With LW, I watched on Monday Robert Lepage's Met production of Die Walküre, with James Levine in the conductor stand. My first Wagner music drama. Act One was gripping. Siegmund and Sieglinde, sung affectingly by Jonas Kaufmann and Eva-Maria Westbroek, fell in love as fate decreed for the long-lost brother and sister.
Act Two suffered from too much exposition, exposing Wagner's weakness as a dramatist. Bryn Terfel sang Wotan and Deborah Voigt sang Brünnhilde but neither could save the narrative pace from sagging badly. Stephanie Blythe was a compelling Fricka, Wotan's wife who forced him to keep the sanctity of marriage, and so withdraw his protection from the adulterous (and incestuous) Siegmund when he fought against Sieglinde's husband, Hunding (Hans-Peter König).
Act Three opened with the famous "Flight of the Valkyries." The war goddesses provoked laughter instead of awe, when they rode the cumbersome planks of the rotating platform. The scene looked comically obscene. The scene in which Wotan changed Brünnhilde to human for disobeying him and helping Siegmund was not as moving as it could be. I heard last summer Voigt sing the Countess superbly in Der Rosenkavalier. I find her less compelling as the Valkyrie.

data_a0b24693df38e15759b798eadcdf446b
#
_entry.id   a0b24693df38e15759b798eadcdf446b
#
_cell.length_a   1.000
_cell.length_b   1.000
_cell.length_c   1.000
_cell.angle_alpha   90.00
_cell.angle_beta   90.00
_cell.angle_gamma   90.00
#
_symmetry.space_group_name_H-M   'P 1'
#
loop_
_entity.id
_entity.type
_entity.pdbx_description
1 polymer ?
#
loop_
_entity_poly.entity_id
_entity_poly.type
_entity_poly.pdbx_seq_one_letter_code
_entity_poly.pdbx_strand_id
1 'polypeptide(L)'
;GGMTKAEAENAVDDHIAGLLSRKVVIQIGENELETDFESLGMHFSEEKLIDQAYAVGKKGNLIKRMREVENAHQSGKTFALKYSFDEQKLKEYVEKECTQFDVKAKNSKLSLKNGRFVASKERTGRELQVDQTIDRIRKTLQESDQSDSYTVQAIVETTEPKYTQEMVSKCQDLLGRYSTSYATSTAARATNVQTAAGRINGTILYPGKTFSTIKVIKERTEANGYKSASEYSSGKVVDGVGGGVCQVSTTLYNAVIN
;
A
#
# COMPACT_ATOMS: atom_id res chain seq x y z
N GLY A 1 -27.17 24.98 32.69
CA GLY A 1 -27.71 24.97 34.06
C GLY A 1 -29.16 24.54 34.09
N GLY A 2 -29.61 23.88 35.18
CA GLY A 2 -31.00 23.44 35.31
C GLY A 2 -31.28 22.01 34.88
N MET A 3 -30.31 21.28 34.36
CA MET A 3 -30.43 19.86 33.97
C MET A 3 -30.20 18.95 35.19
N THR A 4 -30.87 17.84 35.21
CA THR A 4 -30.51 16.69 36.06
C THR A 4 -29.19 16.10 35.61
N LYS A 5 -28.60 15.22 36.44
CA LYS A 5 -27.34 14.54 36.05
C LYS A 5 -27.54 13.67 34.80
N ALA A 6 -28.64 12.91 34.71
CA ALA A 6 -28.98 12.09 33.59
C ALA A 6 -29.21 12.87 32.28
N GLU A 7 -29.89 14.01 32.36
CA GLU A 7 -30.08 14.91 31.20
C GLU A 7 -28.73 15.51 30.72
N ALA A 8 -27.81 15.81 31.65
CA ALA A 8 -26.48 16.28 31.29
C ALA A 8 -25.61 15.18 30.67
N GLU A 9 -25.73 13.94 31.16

On Watching Die Walküre for the First Time
The earth that wakes one human heart to feeling
Can centre both the worlds of Heaven and Hell.
—Emily Brontë, “Often rebuked, yet always back returning”
I was unmoved by Wotan’s pain,
or by Brünnhilde’s sacrifice.
They’re gods. Who dares to pity gods?
Rather, Sieglinde’s loveless marriage
awakes a fierce and wanton feeling
that beats the sheer walls of the throat
and when her brother, Siegmund, joins
his body to that love-starved thing,
two voices mingling in distress,
you do not wonder why the lovers
open the operatic score,
and lift a victory over the gods.